Why You Should Try Winter in Japan

With winter beginning in the Northern Hemisphere, it’s that time of the year when travellers have to make an important decision – snow or sand? Do you embrace the cold and do a holiday in the north, or do you escape to a warm beach below the equator?

Japan - feature image

I’m personally not a huge fan of the cold but there is one country that I love during winter… Japan!

The landscapes across the country look so beautiful and serene when they’re covered in snow and even the cities seem to shimmer with all the neon reflecting off the winter white. On the cultural side, Japanese traditions have developed over the centuries to provide comfort and warmth in the cold months and it’s a perfect time to see some authentic ways of living.

Here are seven of my favourite things to do in Japan in winter.

Skiing

Japan - skiing

Japan is famous for its skiing and if you like to hit the slopes, you have to try the Japanese resorts at least once in your life. There are around 500 ski locations in Japan but the most popular ones are in Hokkaido or around Nagano. An easy and popular resort is Hakuba, which is family-friendly but has great runs for experts. It is also designed for visitors who can’t speak Japanese. It’s impressive how affordable skiing in Japan can be – it’s often cheaper than many parts of Europe.

Temples

Japan - temple

When you’re at one of the ski resorts in Japan, you’re likely to see plenty of traditional temples in the village where the accommodation is. The local culture is as much a part of the experience as the action on the slopes. But head to one of Japan’s famous temple cities and you’ll find spectacular destinations with plenty of colourful buildings covered in snow. Nara or Kyoto are the best ones and both are easily accessible from Osaka.

Shirakawa-go

Japan - shirakawa

North of Nagoya is one of Japan’s hidden gems – a small village called Shirakawa. It’s been listed as a World Heritage Site because of the unique architecture of its homes. The steep angled roofs are thatched and about a metre thick. They were designed to survive the harsh cold periods in this isolated region – so seeing it for yourself in winter gives you the best understanding. You can also do a homestay in one of the houses for a deeper experience.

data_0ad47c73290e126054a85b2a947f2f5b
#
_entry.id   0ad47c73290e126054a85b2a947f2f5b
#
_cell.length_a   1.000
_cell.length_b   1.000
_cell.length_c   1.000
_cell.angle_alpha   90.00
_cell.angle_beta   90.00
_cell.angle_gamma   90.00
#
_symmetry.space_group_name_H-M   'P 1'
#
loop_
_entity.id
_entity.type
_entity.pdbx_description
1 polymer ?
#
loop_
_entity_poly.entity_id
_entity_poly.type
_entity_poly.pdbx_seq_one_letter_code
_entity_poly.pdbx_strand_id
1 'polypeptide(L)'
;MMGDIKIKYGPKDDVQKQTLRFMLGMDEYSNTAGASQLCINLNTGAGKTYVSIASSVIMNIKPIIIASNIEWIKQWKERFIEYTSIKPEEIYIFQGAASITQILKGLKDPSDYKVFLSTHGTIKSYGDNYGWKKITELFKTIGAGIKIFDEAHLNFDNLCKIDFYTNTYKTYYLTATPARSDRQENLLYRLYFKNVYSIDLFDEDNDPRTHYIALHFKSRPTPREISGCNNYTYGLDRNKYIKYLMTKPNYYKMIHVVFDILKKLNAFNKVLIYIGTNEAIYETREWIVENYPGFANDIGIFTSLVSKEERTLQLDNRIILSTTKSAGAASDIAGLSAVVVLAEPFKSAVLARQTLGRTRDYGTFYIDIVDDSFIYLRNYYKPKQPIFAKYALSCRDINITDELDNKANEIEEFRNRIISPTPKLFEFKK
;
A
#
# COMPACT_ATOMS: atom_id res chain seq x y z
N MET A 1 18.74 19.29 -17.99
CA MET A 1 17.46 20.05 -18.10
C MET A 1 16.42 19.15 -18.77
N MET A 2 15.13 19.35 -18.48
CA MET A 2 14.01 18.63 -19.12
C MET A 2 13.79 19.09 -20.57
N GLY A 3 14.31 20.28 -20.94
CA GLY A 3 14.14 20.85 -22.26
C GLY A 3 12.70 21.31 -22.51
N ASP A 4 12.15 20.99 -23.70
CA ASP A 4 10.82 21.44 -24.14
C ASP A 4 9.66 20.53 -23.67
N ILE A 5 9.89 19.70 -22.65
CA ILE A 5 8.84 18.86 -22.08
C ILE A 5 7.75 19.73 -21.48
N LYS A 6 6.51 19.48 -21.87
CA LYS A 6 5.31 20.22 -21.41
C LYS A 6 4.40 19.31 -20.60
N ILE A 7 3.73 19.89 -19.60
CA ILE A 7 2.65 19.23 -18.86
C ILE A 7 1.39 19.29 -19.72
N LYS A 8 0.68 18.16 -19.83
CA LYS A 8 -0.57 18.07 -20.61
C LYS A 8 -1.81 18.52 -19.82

Stay in Ryokan

Japan - ryokan

Speaking of special accommodation options, make sure you stay in one of Japan’s traditional ryokans. These inn-style hotels usually have rooms with tatami mats and sliding paper walls. You’ll sleep on a futon and be expected to wear a kimono when inside in the evenings. Most ryokans also have restaurants where you’ll be served authentic Japanese meals.

Onsen

Some ryokans will have their own onsen for you to try. If not, I would suggest trying to find a public one somewhere for a truly Japanese experience. An onsen is a pool filled with steaming hot spring water. You’ll be expected to follow the rules which means going completely naked and scrubbing yourself with soap before getting in the water. After you get over the shock of how different it is to what you’re used to, you’ll find the water and surroundings extremely relaxing.

Snow Monkeys

Japan - snow monkeys

Humans aren’t the only animals in Japan that enjoy an onsen – there are monkeys that do as well. Near Nagano is a unique Japanese winter attraction, the Jigokudani Monkey Park. Here, dozens of snow monkeys come down from the trees in the morning and sit in pools of warm spring water all day until it’s time to return to the forest to sleep. To get there, you hike through the snow for about half an hour. Once you arrive, you can stay for hours watching them relax and play.

Weird cafes – Moomin

Japan - moomin cafe

When you feel like it’s time to spend a few hours indoors, I would suggest trying one of Japan’s strange cafes. You have probably heard of the cat cafes, where you pay by the hour to play with cats. There are also now owl cafes, which work on a similar idea. But how about having a coffee with some Moomin trolls? The cartoon characters are from Finland but have become extremely popular in Japan. At one cafe in Tokyo, dolls of the characters will sit in a spare seat at your table so you don’t feel alone!

Only in Japan!

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